Japan is to allow medical workers who have been identified as close contacts of people infected with the Omicron variant of SARS-CoV-2 to keep working, after staff absences caused by a 14-day quarantine period stressed the health system in an area suffering from a large outbreak.
Healthcare staff can continue working as long as they pass daily tests, Japanese Minister of Health, Labor and Welfare Shigeyuki Goto told reporters on Wednesday. The government is moving to allocate resources to those who need them the most as cases surge in Japan, which had all but snuffed out its wave of the Delta variant.
Nationwide, new COVOD-19 cases jumped by 13,044 on Wednesday, the highest daily figure since September.
In the southern island of Okinawa, the site of one of the nation’s largest COVID-19 outbreaks, the number of healthcare workers taking sick leave climbed to a record, forcing some medical institutions to limit their capacity to accept emergency patients, local media said.
A Japanese Ministry of Health, Labor and Welfare panel plans to advise the government to cut the length of quarantine required for all other close contacts of Omicron cases to 10 days from 14 days after recognizing the new variant’s short incubation period, the Yomiuri Shinbun reported yesterday without citing anyone.
Japanese Prime Minister Fumio Kishida yesterday said that the plan is under consideration.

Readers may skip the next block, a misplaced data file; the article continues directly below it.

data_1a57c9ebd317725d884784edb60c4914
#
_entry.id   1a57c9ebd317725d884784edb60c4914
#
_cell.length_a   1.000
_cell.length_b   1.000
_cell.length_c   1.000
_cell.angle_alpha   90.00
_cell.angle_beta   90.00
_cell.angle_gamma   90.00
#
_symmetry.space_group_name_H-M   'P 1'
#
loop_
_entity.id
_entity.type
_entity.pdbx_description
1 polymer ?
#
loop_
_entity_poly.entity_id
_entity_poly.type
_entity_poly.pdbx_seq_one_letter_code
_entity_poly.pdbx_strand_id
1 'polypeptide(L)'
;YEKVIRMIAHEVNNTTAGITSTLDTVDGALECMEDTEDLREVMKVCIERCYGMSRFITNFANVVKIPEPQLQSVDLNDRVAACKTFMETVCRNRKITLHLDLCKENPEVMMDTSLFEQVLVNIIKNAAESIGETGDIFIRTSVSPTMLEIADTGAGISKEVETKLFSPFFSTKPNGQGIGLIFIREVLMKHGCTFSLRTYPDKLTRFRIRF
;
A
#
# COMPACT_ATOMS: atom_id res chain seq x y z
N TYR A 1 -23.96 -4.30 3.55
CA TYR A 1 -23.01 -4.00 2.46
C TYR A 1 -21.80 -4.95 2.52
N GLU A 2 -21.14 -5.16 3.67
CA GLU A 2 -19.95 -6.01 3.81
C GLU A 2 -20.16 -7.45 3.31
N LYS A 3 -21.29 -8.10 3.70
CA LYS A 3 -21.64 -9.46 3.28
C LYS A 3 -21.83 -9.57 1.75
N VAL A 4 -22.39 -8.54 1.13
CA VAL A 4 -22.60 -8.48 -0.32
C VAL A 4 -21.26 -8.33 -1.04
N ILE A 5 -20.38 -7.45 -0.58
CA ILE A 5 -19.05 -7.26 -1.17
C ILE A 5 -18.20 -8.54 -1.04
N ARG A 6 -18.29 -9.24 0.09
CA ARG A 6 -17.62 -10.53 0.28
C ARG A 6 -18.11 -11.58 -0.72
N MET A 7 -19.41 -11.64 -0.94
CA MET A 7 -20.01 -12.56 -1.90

“Experts have pointed out that it’s important to take appropriate measures so that society, including the healthcare system, can function properly,” Kishida told reporters in Tokyo.
If Japan decides to cut the quarantine period for all people who have been identified as close contacts of Omicron, it would follow the US and Australia, which require an isolation period of at least five days and seven days respectively.
The Tokyo prefectural government raised its COVID-19 alert to the second-highest level on a four-tier system, amid warnings that Omicron is quickly replacing the Delta variant and can cause social disruption.
A panel of experts advising the Tokyo government said that new daily cases can exceed 10,000 and there is a need to prepare a system that allows patients to be swiftly moved into isolation to stem the new wave of infections.
The panel also raised the virus alert to the third highest of all four stages.
Japan is introducing booster vaccinations to healthcare workers and the elderly. The government plans to boost the rest of the population starting around March. Almost 80 percent of Japanese residents are fully vaccinated with two shots, making it one of the most immunized nations among developed countries.
The government has also increased the number of medical institutions that are able to conduct visits to treat people at home in isolation by 30 percent to 16,000 from November, Goto said.
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